How to size three phase circuit breakers

Updated April 17, 2018

Circuit breakers are designed to protect the circuit, and especially the cables, to which they are connected. They are rated for voltage, continuous current and short circuit current. A breaking tripping curve graphically presents the circuit breaker's characteristics, and gives length of time a breaker will carry a certain current before tripping. Three phase circuit breakers are sized according to the current carrying capacity of the cable of the circuit which they are protecting, according to the short circuit current of the circuit and according to the current characteristics of the connected loads.

Select circuit breakers rated for the voltage and for the short circuit current of the system where they are to be installed. For residential applications, the short circuit capacity can be obtained from the electric utility, and it is generally the same for all similar connections in a neighbourhood. For larger commercial or industrial applications, a short circuit calculation to determine the short circuit current available in the particular system will have to be carried out by an electrical engineer.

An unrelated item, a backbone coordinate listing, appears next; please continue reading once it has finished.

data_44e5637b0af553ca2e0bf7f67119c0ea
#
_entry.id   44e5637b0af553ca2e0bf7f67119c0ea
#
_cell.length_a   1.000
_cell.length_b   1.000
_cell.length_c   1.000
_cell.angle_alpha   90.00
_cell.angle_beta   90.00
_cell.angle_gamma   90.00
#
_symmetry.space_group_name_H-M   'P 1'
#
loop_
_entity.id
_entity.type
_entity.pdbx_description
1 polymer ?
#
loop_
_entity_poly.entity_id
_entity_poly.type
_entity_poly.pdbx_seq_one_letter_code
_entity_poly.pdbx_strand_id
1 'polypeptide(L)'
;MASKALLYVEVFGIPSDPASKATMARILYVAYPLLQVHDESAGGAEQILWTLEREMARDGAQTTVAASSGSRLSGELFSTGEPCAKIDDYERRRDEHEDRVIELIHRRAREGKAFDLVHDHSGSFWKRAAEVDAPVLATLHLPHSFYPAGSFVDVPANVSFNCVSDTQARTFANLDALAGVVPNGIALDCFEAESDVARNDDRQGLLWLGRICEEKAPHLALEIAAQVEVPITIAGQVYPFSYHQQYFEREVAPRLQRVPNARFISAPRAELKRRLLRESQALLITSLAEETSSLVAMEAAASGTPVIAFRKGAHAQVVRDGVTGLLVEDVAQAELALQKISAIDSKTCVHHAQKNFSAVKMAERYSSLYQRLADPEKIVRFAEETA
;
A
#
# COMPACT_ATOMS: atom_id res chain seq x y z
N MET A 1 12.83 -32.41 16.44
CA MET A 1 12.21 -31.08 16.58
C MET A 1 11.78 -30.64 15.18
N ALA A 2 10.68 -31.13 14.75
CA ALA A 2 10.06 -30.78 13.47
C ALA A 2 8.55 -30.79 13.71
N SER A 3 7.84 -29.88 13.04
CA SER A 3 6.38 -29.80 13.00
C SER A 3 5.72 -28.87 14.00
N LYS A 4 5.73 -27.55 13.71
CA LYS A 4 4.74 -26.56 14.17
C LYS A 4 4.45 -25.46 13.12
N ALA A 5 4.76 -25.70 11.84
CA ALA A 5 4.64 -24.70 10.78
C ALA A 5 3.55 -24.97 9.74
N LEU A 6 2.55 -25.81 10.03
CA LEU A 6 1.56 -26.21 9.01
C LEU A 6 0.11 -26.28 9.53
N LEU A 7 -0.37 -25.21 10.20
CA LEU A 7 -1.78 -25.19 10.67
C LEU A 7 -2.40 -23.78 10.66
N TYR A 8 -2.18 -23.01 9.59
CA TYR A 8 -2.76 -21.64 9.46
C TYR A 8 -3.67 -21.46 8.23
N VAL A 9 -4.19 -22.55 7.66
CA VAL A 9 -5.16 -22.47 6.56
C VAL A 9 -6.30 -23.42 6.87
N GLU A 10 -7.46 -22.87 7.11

Select the individual circuit breakers based on total connected load times 1.25. The 1.25 is required to compensate for breaker heating when installed in a panel next to other circuit breakers. Select the next largest standard current rating and select cables according to the circuit breaker continuous current ratings. Typical sizes for circuit breakers are 15A, 20A , 30A and 40A, which will require cables of AWG #14, #12, #10 and #8 respectively.

Check for large non-linear loads such as transformers or motors. These loads have high starting currents which will trip breakers even though there is no danger of overload. Check the nameplates and documentation for starting or inrush currents. If these are not listed, multiply the full load current by 6 and check the breaker curves to make sure this current will not trip the breaker. Starting currents persist for several seconds so, if the starting current on the breaker curve falls to the right of the curve, select a larger breaker and make sure the corresponding larger cable is used.

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About the Author

Bert Markgraf is a freelance writer with a strong science and engineering background. He started writing technical papers while working as an engineer in the 1980s. More recently, after starting his own business in IT, he helped organize an online community for which he wrote and edited articles as managing editor, business and economics. He holds a Bachelor of Science degree from McGill University.